When a Jewish Mother Dies

When a Jewish Mother Dies

It was exactly a month ago this week.

My husband’s oldest friend joined us for Shabbat lunch. And during lunch he told us that his dear friend, Shmuel Weisfeld, had cancelled a trip they were supposed to take together because Shmuel had just found out that his wife had cancer. Not a teensy dot of cancer caught at a very early stage. Not optimistic “everything’s going to be fine after some chemo and radiation” cancer. But bad cancer. Cancer all over. Cancer of the brain, liver, breast, and bone.

Two months before her diagnosis, Shmuel’s wife, 40-year-old Ayala Pamela, started experiencing back pain. Ayala Pamela’s doctor misdiagnosed the malignant lump in her breast for a nursing-related blocked milk duct.

And this past Monday, Ayala Pamela, passed away. Leaving behind two young children named Shoham Adiel (age two) and Tehila Anael (eight months). As well as her husband of 3 years, Shmuel.

Just one month. Terrifying.

To go from a suspected breast infection, to being dead.

Which makes me remember. Last Elul, Ayala Pamela felt just as healthy as all of us.

She lived the past year, like all of us, thinking that she would live to marry off her children, that she would grow old with her husband. Why not? Who doesn’t think that?

Last January 5th Pamela joined my facebook group. She was a JewishMOM, like all of us. She moved from New Jersey to Israel 6 years ago.

Ayala Pamela with her daughter


What a jarring, terrifying reminder, that we could live for many more decades. But then again, G-d forbid, we might not.

Rabbi Avigdor Miller warns against spending too much time contemplating death. It could drive a person, G-d forbid, to depression. Destroying not only the Yetzer haRa but also the Yetzer haTov. Our joy for life.

But in the proper doses, at the right time of year, swallowing the bitter pill that death can come at any moment might be just what the Doctor ordered.

To open our eyes to our lives.

To ask ourselves today whether we are truly living the lives we most want to be living.

And if not, what we can do to start living that life we want and need to live.

May the soul-searching her death will spark provide a rising to the soul of this holy JewishMOM, Ayala Pamela bat Leah.

Click here to learn more about how you can help the bereaved Weisfeld family.

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14 comments

  1. BDE. May Hashem comfort the family and may Ayala Pamela bas Leah’s neshama have an aliyah. What a terrible loss first of all for her children and husband, but also for her wider family and friends. Such tragic news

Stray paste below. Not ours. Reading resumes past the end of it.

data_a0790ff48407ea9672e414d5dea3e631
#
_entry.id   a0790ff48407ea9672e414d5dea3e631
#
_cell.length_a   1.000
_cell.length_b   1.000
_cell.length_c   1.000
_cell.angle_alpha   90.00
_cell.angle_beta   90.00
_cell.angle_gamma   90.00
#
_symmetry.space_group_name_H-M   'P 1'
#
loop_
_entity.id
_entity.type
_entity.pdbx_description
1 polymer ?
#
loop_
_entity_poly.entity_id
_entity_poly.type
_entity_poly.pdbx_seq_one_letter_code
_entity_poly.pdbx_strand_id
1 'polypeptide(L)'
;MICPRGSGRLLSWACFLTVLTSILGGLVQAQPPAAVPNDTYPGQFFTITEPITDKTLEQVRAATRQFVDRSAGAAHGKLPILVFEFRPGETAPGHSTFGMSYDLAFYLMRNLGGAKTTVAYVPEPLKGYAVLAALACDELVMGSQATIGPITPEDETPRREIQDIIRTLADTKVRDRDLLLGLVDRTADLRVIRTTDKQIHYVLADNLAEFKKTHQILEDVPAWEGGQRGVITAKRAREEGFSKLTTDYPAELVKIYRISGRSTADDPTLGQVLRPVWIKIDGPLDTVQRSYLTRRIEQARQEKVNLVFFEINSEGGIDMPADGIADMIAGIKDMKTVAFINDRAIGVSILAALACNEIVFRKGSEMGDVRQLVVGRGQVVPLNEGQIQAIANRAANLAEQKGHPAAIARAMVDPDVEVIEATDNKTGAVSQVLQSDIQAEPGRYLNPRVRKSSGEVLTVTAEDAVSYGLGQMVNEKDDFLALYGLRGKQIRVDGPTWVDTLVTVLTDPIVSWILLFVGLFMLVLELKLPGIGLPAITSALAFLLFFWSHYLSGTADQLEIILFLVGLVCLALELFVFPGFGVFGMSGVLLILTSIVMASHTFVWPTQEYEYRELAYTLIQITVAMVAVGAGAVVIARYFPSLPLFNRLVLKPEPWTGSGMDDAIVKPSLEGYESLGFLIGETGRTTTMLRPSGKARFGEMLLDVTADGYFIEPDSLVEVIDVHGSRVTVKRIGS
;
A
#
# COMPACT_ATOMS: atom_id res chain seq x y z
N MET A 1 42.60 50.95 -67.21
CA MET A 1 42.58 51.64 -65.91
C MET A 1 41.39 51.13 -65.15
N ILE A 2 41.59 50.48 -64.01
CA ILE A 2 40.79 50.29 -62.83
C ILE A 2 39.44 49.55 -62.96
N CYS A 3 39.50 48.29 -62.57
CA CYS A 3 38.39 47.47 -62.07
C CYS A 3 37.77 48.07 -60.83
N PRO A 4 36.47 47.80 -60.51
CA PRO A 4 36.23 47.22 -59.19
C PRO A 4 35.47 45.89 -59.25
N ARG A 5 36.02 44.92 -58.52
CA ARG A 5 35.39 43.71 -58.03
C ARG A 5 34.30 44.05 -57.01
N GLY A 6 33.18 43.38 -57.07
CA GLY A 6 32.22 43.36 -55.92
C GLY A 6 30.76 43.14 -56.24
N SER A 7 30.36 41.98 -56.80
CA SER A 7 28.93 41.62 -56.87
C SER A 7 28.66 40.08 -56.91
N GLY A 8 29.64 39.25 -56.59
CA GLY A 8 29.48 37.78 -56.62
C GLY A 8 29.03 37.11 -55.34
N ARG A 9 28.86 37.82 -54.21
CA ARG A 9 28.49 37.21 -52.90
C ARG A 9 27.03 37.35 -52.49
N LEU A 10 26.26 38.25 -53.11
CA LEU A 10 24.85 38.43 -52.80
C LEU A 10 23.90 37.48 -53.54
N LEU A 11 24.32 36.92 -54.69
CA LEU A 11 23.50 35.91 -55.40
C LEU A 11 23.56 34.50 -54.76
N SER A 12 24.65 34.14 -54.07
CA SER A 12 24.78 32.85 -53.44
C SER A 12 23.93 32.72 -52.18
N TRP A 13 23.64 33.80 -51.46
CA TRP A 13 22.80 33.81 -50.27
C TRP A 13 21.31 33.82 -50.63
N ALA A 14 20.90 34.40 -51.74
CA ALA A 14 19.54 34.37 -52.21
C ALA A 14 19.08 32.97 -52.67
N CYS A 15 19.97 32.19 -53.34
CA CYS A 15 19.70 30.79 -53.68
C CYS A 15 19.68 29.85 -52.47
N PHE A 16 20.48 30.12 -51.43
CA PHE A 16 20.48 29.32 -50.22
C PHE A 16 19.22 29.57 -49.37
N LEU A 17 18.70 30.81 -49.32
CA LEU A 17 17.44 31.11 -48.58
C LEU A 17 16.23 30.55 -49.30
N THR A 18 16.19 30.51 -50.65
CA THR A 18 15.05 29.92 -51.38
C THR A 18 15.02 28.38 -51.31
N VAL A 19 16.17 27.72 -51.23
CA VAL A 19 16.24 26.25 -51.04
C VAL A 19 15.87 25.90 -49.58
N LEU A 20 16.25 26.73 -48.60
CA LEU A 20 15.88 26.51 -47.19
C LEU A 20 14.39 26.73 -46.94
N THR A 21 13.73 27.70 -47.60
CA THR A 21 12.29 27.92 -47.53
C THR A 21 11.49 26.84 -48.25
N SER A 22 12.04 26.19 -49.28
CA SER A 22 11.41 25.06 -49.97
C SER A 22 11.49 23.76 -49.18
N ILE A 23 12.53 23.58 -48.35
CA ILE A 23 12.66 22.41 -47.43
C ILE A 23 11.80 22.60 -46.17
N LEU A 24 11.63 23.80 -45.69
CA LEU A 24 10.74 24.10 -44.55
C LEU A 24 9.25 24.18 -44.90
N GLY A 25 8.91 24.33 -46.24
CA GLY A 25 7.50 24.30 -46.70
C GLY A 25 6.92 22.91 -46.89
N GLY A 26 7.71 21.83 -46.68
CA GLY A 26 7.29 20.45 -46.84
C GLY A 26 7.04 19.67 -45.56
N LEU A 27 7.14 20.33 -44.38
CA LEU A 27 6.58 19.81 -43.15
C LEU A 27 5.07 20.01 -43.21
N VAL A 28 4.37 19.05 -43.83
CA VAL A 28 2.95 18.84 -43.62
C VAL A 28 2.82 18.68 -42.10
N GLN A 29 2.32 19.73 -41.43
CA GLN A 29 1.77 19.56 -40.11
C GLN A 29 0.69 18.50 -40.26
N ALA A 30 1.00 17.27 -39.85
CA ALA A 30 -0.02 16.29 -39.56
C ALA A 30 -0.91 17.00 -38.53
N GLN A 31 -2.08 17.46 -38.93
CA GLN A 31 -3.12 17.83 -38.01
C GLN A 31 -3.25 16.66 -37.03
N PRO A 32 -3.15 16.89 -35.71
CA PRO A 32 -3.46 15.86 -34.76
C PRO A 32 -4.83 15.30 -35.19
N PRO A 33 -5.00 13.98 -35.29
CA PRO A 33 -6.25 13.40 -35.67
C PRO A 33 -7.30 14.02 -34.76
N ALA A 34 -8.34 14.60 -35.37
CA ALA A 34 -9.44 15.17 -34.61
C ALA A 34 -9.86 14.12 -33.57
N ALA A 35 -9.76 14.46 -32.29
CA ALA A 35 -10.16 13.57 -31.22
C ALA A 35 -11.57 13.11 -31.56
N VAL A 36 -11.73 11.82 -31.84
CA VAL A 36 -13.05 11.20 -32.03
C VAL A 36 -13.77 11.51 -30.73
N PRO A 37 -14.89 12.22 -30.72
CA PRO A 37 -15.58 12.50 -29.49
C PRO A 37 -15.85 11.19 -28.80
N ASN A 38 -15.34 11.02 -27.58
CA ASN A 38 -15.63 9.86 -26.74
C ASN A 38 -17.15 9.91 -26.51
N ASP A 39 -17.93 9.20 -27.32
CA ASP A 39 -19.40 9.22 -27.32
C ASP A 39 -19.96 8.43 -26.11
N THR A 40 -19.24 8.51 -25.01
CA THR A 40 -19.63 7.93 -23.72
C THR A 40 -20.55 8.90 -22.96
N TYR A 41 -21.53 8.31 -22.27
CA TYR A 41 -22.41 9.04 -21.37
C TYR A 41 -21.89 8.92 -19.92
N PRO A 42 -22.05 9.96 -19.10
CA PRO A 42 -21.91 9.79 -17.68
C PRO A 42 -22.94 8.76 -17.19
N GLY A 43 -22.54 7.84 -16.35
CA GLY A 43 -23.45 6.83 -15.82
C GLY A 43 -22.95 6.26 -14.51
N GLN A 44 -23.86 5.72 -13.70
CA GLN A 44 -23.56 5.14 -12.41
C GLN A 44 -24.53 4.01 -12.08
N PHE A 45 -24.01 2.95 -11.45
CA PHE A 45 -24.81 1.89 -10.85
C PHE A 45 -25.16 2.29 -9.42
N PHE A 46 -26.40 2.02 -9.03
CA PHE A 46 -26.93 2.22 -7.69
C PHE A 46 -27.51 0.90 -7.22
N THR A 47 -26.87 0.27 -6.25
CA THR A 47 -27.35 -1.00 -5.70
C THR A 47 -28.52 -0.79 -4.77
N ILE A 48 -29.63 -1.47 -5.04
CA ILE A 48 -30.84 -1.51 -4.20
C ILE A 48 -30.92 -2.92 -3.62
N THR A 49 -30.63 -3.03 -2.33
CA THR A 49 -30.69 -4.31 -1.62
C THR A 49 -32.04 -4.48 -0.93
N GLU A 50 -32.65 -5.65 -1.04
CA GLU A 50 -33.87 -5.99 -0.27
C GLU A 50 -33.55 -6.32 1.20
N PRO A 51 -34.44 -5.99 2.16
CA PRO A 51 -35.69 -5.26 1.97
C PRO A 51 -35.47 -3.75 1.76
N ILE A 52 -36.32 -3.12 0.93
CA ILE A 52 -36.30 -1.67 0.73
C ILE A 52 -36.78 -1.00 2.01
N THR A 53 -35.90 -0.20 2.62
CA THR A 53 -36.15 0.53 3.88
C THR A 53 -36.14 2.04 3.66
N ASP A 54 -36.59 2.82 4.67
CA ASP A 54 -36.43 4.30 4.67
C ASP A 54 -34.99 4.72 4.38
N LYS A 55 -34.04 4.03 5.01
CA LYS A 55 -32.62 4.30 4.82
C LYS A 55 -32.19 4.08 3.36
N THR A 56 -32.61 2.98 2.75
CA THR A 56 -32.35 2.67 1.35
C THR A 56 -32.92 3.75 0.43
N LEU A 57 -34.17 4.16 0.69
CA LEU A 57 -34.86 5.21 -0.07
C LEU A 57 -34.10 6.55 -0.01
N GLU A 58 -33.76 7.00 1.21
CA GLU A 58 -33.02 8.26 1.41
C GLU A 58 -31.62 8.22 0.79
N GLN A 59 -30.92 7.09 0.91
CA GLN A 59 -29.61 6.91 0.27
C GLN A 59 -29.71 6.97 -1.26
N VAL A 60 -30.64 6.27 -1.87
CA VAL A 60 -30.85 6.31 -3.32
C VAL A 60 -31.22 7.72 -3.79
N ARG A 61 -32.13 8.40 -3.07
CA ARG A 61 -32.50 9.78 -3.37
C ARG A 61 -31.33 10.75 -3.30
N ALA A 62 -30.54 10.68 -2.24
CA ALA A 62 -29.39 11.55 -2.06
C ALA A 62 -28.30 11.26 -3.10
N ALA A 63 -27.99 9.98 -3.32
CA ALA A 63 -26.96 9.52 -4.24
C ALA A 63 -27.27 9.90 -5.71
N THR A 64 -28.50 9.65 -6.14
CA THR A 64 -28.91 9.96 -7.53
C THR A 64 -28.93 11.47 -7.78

2. Caroline B.

    Baruch Dayan HaEmet. So so tragic and sad. This story really struck a chord with me because as you know (Chana), I lost my best friend Karen bat Tziporah a year ago in a very similar situation. She had breast cancer that when discovered had already spread to her brain, bones and liver (she also had back pain), and when she had gone to the doctor to ask about the strange lumpiness of her breasts, they told her it was hormonal and or clogged milk ducts since she was pregnant at the time. After giving birth she couldn’t breastfeed and again they said it was her milk ducts. By the time they discovered it it was too late and she passed away at the age of 35, 8 months after diagnosis, leaving behind her first child, not even a year old. After her passing I learned that breast cancer is surprisingly the most common cancer in pregnant women, and is often misdiagnosed. I’m attaching a link here to read more about it so that we can increase our awareness and maybe prevent future tragedies so we don’t lose anymore beautiful mothers:
    http://www.babble.com/pregnancy/pregnancy-health/breast-cancer-pregnancy/

  3. LISA Neuman

    It is appropriate to use the mother’s name, i.e. “bas Leah” while a person is ill and we are praying for their recovery. Once they have passed away, rachmona l’tzlan, it is appropriate to revert back to the father’s name. And so, dear poster,may I respectfully suggest that it would be appropriate for you to update this post with her name b’yisroel Ayala bas….z”l.

  4. A sad and important spiritual lesson. I hope that this case does not make women afraid for their health. Such cases are shocking, so the news spreads far. Thankfully they are rare, so there is no reason to fear them or even to get excessive testing. I am faculty in a medical school of the same age as these two women, and I have had a lump in my breast for the past 1 1/2 years. Having read the relevant medical literature, and knowing my grandmother’s history of having had many biopsies for nothing, I spoke with my doctor and we decided just to have periodic ultra-sounds of the lump. I decided against a biopsy because even a negative biopsy in this case is followed by invasive surgery, removing 1 cubic inch of breast tissue. In the past 1 1/2 years, it’s shrunk, and I’m happy with my decision.

  5. Leslie Nagy - Pamela's mother

    Some corrections please. Pamela experienced back pain 6 months prior to diagnosis but it was mistakenly thought of as being caused by 2 pregnancies so close together. She was misdiagnosed but too exhausted all the time to do anything about it. Also, the baby just turned 8 months and Pamela had only been married 3 1/2 years. Either way it is still a great shock to her grieving parents, sister and brother-in-law.